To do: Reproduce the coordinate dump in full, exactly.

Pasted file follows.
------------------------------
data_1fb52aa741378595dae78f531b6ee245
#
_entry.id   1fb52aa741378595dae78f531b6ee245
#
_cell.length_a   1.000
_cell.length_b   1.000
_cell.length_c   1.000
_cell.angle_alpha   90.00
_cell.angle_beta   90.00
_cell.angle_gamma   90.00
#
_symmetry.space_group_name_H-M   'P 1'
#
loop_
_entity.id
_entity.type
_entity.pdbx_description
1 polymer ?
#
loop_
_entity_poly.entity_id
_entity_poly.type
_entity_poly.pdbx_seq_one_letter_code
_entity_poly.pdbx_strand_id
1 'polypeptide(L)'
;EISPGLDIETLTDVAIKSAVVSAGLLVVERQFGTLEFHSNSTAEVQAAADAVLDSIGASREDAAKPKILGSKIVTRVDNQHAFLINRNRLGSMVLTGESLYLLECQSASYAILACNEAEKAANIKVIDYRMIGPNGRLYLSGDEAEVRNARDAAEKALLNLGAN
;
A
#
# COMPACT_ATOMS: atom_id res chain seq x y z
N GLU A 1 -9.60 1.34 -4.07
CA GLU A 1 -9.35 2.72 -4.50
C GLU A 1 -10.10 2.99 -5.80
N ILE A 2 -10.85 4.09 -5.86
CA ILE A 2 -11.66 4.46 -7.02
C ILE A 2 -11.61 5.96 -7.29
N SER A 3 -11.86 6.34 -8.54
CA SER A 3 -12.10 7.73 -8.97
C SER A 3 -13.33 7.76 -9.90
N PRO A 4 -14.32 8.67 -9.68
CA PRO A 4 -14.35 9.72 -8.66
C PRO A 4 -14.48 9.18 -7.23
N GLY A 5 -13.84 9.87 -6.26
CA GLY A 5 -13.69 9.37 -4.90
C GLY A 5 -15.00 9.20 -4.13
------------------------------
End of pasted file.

data_1fb52aa741378595dae78f531b6ee245
#
_entry.id   1fb52aa741378595dae78f531b6ee245
#
_cell.length_a   1.000
_cell.length_b   1.000
_cell.length_c   1.000
_cell.angle_alpha   90.00
_cell.angle_beta   90.00
_cell.angle_gamma   90.00
#
_symmetry.space_group_name_H-M   'P 1'
#
loop_
_entity.id
_entity.type
_entity.pdbx_description
1 polymer ?
#
loop_
_entity_poly.entity_id
_entity_poly.type
_entity_poly.pdbx_seq_one_letter_code
_entity_poly.pdbx_strand_id
1 'polypeptide(L)'
;EISPGLDIETLTDVAIKSAVVSAGLLVVERQFGTLEFHSNSTAEVQAAADAVLDSIGASREDAAKPKILGSKIVTRVDNQHAFLINRNRLGSMVLTGESLYLLECQSASYAILACNEAEKAANIKVIDYRMIGPNGRLYLSGDEAEVRNARDAAEKALLNLGAN
;
A
#
# COMPACT_ATOMS: atom_id res chain seq x y z
N GLU A 1 -9.60 1.34 -4.07
CA GLU A 1 -9.35 2.72 -4.50
C GLU A 1 -10.10 2.99 -5.80
N ILE A 2 -10.85 4.09 -5.86
CA ILE A 2 -11.66 4.46 -7.02
C ILE A 2 -11.61 5.96 -7.29
N SER A 3 -11.86 6.34 -8.54
CA SER A 3 -12.10 7.73 -8.97
C SER A 3 -13.33 7.76 -9.90
N PRO A 4 -14.32 8.67 -9.68
CA PRO A 4 -14.35 9.72 -8.66
C PRO A 4 -14.48 9.18 -7.23
N GLY A 5 -13.84 9.87 -6.26
CA GLY A 5 -13.69 9.37 -4.90
C GLY A 5 -15.00 9.20 -4.13